They say there’s no “I” in team. But there’s no “I” in wrestlers either, so it seems that the same selfless attitude implied by the former could be applied to the latter. And while that’s certainly true of the organization Wrestlers in Business Network Southwest Florida Chapter (WIBN), a group of former scholastic wrestlers and supporters who together foster interest in the sport as well as network with and support each other in business, the reason they have such a strong bond is that they know what it’s like to be alone on the mat against an opponent. It’s isolating. It’s competitive. And it’s a glaring spotlight on personal commitment. For the people who’ve gone to the mat, there’s a camaraderie that bridges all divides. And it makes for good business acumen.
We touched based with the local chapter’s chairman, Vincent Fantegrossi (the former CEO of food companies such as Cape Cod Potato Chips, Richelieu Foods and Back to Nature), to ask how the sport created such a bond and how the local chapter helps its members.
What is it about wrestling that makes this such a tight community?
I think many activities create their own subculture, whether it be in the arts or sports, etc.—whenever there is a group of likeminded people. And this certainly is the case in wrestling, but I believe in wrestling it goes deeper than most because it is such a demanding sport physically and emotionally … There is a respect and bonding that takes place when you meet a fellow wrestler. You know what they have gone through. You are on the mat on your own. You have to be disciplined to get yourself to that peak level. It’s not the will to win, but the will to prepare to win that matters. You can play a lot of sports and go through the motions and you may do OK, but in wrestling, if you want to excel, it’s about how much weightlifting do you do on your own, how much you focus, weight management, etc. It’s about finding the right healthy balance. You have to do that on your own. And even though it’s a very popular sport, you feel as though you’re part of a niche.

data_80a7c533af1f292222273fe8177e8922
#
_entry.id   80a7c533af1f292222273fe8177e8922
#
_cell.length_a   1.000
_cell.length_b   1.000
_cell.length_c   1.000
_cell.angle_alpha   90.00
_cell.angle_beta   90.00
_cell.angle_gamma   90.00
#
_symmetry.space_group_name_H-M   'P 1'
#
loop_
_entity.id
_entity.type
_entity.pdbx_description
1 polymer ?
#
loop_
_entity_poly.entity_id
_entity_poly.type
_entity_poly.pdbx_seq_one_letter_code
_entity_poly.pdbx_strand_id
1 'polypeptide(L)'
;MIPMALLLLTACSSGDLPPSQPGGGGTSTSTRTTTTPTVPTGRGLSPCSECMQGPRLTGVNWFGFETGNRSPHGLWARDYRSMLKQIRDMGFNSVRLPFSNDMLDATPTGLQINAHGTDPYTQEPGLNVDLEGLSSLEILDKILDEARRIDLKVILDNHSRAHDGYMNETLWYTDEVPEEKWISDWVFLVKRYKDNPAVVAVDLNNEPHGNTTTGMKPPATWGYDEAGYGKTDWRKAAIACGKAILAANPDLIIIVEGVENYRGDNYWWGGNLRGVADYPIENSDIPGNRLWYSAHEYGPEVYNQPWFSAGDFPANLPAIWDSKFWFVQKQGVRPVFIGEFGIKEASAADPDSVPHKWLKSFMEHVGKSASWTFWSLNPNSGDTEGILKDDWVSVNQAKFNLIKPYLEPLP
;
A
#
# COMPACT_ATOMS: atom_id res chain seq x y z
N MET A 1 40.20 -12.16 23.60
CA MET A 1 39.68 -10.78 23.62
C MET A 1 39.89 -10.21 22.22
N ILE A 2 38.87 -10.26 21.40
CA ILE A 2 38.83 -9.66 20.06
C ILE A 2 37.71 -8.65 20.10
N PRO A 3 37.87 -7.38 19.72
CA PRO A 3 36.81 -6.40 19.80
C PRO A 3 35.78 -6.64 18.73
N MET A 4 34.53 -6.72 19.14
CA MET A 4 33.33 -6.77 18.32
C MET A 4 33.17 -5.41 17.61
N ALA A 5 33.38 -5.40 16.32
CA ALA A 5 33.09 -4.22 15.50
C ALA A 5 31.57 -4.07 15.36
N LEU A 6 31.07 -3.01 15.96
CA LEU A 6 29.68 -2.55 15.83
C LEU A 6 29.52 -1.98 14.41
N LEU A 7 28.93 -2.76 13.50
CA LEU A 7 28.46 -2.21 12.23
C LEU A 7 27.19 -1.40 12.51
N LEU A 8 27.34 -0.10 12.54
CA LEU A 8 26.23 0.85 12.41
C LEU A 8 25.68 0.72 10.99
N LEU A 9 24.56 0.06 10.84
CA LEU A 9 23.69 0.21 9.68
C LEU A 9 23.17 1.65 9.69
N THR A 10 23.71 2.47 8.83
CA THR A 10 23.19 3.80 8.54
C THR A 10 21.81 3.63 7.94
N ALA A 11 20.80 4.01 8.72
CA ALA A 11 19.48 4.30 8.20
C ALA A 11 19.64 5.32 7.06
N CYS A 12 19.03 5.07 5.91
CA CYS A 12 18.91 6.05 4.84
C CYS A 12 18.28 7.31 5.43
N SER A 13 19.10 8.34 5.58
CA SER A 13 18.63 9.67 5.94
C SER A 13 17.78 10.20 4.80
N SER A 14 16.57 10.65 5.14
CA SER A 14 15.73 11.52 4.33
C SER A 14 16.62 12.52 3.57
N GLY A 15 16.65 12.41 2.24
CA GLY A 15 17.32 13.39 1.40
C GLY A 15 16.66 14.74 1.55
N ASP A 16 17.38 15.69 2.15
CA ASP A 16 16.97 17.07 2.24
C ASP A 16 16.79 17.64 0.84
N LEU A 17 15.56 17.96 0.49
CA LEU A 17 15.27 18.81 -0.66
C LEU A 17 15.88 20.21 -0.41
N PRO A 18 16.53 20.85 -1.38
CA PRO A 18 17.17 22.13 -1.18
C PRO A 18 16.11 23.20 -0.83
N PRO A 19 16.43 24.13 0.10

Talk a bit about what WIBN does for its members/new members?
What are the benefits? The Wrestlers In Business Network’s purpose is to do two things primarily: to help young wrestlers transition from young athletes to beginning careers in their chosen field [whatever that may be]; and to help former wrestlers advance their own careers and advance their businesses. This could be done in many ways but we’re encouraging people to hire wrestlers. We are going to a First Watch in Fort Myers and doing a card exchange to hire one another to do business. And even though we are just one year old, we have a nice array of members, from teachers, coaches, members of law enforcement, pilots, bankers, medical professionals, and so forth. We just had an event where we brought in world champion David Taylor to speak. And in the afternoon he ran a clinic free of charge for any kids who wanted to come. The great byproduct is that as we have these events and there are profits, 100 percent is being invested back into Southwest Florida wrestling. We are also helping a coach sponsor a camp he is having over the summer. In addition, we had a local team in need of support, so we bought headgear. Actually, we called a supplier to place an order and they just gave it to us. Right now, we are putting together an appropriate protocol for local coaches who have specific needs to come to us. We are putting together a leadership council that teaches coaches how to run their teams like a business. The idea is that you have a lot of coaches who are great at coaching the sport, but do they know who to go out and get sponsorships?